Do You Know the Cost of Your Financial Advisor?

Do You Know the Cost of Your Financial Advisor?

People often contemplate whether it is worth it to hire a financial advisor and many a time even challenge themselves by taking care of their finances themselves. An investment to hire an advisor often pays for itself as a financial advisor who possesses essential financial literacy and knowledge can help you navigate through the financial market by choosing the right investments and creating the right investment portfolios according to your situation that will enable you to build wealth, maximize returns, and enjoy financial security.

Simply put, all financial advisors provide financial advice or recommendation to their customers for compensation. However, there is no one-size-fits-all compensation option for advisors. The best approach to avoid any confusion is to educate yourself and understand how the financial professionals work and get paid for their services.

Most common ways a financial advisor is compensated.

  1. Fee-only

    Few financial advisors, primarily the ones serving fiduciary responsibility, operate on a fee-only model. The registered investment advisors (RIAs) or fiduciaries who work on the fee-only model and do not sell any investment instruments or products such as life insurance, annuities, etc. nor do they accept a commission.

    Such financial advisors work for the best interest of their clients and get compensated either on an hourly rate, a fixed annual retainer or a percentage of the account or asset they manage. They provide financial recommendations which are independent of any financial products they recommend, keeping in mind their clients best interesting the first place.

  2. Hourly rates

    Some financial advisors provide recommendations and get paid on an hourly basis. If you are a self-starter who knows how to implement financial recommendations on your own, then it is an excellent option you may want to consider.

    An advisor who operates on an hourly fee model is not responsible for executing transactions or placing suggestions for you; neither are they tied to a particular value in the form of commissions or asset management fee; hence recommendations from such sources can be reliable and objective.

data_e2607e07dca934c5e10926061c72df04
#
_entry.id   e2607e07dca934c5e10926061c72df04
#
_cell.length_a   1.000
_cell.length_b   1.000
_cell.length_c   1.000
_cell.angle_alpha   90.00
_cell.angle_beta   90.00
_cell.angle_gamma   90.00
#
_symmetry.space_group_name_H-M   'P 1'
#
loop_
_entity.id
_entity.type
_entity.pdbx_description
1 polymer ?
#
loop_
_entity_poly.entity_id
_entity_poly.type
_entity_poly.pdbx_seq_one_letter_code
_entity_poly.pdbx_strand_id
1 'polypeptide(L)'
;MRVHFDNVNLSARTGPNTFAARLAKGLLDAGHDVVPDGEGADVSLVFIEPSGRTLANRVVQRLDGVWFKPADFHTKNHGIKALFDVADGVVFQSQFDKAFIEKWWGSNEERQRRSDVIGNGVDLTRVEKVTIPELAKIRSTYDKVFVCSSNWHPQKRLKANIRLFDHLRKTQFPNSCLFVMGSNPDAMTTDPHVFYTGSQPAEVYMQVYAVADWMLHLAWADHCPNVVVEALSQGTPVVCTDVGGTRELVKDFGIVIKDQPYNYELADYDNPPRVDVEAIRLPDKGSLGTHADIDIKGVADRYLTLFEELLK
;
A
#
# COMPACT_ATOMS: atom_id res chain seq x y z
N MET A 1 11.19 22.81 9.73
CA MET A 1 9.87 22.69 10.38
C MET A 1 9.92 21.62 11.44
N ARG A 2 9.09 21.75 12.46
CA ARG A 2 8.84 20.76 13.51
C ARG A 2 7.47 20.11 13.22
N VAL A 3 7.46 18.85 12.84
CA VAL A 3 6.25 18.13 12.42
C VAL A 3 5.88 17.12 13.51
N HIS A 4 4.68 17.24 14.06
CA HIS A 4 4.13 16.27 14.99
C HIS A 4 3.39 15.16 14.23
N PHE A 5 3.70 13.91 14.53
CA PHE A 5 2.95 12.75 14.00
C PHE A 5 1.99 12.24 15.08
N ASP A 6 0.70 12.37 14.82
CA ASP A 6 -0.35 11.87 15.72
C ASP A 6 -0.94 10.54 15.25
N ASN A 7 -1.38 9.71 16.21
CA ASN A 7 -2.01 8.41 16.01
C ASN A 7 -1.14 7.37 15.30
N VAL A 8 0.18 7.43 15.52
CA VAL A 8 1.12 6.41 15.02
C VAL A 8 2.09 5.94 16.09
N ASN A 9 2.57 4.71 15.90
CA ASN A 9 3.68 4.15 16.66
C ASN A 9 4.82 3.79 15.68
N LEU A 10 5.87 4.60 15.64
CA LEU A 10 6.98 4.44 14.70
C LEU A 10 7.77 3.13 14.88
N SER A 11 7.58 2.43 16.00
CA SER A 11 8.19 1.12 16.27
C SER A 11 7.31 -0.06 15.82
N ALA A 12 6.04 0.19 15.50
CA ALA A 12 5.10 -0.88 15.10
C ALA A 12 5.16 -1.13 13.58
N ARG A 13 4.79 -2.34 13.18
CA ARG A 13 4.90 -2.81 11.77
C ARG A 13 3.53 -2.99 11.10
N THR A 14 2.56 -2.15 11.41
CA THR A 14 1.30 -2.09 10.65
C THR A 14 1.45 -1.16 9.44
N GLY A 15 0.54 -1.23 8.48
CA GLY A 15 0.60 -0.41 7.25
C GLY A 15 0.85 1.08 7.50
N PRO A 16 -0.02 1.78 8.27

3. Commission-based Fee

    Some advisors charge their clients a specific commission on top of the asset management fee. The fee for such advisors varies and mainly depends on the client's specific requirements. Make sure you ask for a breakdown of the total cost which includes both the fees and commission to ensure that the splits are fair and accurate.

  4. Fixed/Flat Rate

    The other option by which financial advisors get compensated for their services is a flat/fixed fee rate, which is usually based on a specific project. For example, if you are looking for a particular financial plan such as a retirement plan, then you may have to pay a fixed fee to your advisor. In this case, the advisor will analyze and evaluate your financial situation to guide you with the next steps or make wise investment recommendations keeping in mind your retirement time horizon.

    Since it's a one-time payment, make sure that you discuss the fee upfront with your advisor along with the detailed plan of the services that will be provided.

  5. Percentage of Account

    It is one of the most common ways for a financial advisor to charge his fee against the services he provides. This payment option is quite transparent as it is tied to the net worth of the assets. Your advisor is likely to make more money if your account grows and on the other hand, he/she will make less money if the net worth of your asset dips or goes down.

    A financial advisor typically charges somewhere between 0.5 to 2 percent annually for assets managed. However, if you have more assets to be managed, the lower the fee will be.

    Also, make sure to check if your advisor charges a fee-only or fee-based option. Fee-only advisors tend to use low-cost funds which also minimizes your payment burden. And, fee-based advisors are the ones who collect commissions in addition to the percentage fee charged on the assets they manage.

    It is always difficult for an investor to evaluate and understand all aspects of the fees and expenses and take an appropriate decision when hiring a financial advisor. So, be straightforward and ask your advisor on how they would like to be compensated for their services and in return look out for a simple and honest answer. Whichever option you may choose to pay your advisor, ensure that you have documented statements for the promised services and commission, before you kick-start your engagement with an advisor.